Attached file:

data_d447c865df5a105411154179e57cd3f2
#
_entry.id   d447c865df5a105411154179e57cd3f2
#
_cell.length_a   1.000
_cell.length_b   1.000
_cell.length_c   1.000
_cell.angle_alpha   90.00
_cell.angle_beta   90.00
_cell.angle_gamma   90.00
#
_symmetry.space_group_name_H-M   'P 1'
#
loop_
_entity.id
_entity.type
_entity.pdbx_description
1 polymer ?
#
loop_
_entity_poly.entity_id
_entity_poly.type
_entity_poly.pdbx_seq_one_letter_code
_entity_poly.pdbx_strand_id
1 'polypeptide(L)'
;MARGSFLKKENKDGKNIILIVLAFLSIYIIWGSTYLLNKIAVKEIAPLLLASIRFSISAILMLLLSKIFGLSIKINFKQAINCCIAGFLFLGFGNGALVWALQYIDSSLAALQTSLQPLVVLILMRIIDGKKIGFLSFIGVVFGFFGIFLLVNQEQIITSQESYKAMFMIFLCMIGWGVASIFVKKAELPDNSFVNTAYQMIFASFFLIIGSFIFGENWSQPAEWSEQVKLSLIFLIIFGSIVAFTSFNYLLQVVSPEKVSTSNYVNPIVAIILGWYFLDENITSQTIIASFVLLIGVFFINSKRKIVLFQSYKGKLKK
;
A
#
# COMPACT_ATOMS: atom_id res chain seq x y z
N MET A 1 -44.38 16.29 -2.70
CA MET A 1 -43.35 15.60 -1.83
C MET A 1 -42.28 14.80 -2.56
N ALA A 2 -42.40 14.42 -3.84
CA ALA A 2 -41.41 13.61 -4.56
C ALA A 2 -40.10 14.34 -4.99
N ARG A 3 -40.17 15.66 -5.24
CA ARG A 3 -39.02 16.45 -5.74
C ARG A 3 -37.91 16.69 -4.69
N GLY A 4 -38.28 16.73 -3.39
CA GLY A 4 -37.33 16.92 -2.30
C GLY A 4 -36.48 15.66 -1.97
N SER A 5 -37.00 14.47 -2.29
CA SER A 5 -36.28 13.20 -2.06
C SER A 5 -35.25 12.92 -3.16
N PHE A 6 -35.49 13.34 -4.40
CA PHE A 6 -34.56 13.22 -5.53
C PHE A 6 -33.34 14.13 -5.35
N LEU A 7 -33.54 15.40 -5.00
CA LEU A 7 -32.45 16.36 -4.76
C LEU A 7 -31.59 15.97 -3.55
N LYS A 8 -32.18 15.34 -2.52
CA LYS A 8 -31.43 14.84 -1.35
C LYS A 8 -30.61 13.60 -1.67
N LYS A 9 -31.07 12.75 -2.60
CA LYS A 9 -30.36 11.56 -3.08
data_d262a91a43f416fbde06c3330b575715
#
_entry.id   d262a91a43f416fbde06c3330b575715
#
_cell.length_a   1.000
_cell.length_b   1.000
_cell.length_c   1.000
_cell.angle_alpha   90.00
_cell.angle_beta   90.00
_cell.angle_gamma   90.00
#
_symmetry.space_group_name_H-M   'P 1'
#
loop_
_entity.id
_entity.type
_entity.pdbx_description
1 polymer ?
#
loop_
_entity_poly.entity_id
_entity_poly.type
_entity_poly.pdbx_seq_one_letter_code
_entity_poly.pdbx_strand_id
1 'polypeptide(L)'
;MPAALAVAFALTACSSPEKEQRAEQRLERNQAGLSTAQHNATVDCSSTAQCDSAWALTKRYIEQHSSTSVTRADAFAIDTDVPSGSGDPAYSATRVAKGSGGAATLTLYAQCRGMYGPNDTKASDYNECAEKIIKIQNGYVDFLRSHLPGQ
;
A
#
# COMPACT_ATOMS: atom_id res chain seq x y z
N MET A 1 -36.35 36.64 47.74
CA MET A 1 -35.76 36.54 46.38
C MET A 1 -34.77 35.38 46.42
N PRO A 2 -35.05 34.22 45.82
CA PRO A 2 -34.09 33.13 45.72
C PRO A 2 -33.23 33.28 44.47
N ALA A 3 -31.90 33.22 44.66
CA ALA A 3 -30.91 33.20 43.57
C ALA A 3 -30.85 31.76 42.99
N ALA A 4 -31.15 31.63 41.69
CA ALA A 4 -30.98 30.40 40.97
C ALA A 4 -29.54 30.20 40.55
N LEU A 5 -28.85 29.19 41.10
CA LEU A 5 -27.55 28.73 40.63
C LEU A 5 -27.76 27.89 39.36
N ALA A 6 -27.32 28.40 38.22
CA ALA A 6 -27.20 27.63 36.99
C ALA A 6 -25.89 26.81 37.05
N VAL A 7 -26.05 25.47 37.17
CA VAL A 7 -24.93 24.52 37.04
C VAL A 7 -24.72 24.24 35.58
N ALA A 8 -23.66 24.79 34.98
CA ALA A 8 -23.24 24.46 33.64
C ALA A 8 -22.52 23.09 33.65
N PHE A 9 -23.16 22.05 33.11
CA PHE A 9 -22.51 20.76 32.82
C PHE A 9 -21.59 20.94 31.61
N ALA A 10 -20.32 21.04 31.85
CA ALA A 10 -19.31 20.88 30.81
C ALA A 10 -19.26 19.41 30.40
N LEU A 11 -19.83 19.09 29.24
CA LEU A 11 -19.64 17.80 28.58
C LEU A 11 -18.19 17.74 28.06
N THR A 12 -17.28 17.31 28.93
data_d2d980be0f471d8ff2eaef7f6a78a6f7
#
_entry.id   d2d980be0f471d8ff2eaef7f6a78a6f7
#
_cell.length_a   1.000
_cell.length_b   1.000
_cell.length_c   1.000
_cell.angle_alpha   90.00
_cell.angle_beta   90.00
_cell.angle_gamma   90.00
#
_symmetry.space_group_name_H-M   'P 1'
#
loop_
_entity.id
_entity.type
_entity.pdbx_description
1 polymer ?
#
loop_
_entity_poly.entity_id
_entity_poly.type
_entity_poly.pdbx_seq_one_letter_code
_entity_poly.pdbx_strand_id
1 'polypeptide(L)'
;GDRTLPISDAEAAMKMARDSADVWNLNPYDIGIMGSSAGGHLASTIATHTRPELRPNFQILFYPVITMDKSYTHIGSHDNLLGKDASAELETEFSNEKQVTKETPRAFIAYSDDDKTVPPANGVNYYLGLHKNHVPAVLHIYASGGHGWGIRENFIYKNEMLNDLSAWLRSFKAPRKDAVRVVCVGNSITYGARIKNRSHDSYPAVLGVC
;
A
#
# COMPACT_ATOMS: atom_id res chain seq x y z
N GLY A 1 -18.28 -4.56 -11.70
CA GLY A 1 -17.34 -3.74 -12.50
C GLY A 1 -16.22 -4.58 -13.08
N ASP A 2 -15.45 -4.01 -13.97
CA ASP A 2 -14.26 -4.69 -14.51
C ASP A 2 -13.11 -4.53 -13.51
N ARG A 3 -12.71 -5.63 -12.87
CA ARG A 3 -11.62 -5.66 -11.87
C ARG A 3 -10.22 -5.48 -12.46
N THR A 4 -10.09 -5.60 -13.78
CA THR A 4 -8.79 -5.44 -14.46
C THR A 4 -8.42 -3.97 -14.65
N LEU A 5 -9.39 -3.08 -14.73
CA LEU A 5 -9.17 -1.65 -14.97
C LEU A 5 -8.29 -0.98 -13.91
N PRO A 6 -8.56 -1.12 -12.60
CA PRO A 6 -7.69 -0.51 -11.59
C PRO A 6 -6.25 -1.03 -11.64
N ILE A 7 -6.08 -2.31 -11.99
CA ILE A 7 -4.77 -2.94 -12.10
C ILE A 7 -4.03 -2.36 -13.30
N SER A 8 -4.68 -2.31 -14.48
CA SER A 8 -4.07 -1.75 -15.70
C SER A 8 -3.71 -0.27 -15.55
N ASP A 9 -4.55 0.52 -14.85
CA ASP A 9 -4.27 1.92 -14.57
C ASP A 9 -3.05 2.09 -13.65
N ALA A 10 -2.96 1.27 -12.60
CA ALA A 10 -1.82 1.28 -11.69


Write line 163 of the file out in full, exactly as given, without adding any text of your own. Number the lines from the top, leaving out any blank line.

N LEU A 5 -9.39 -3.08 -14.73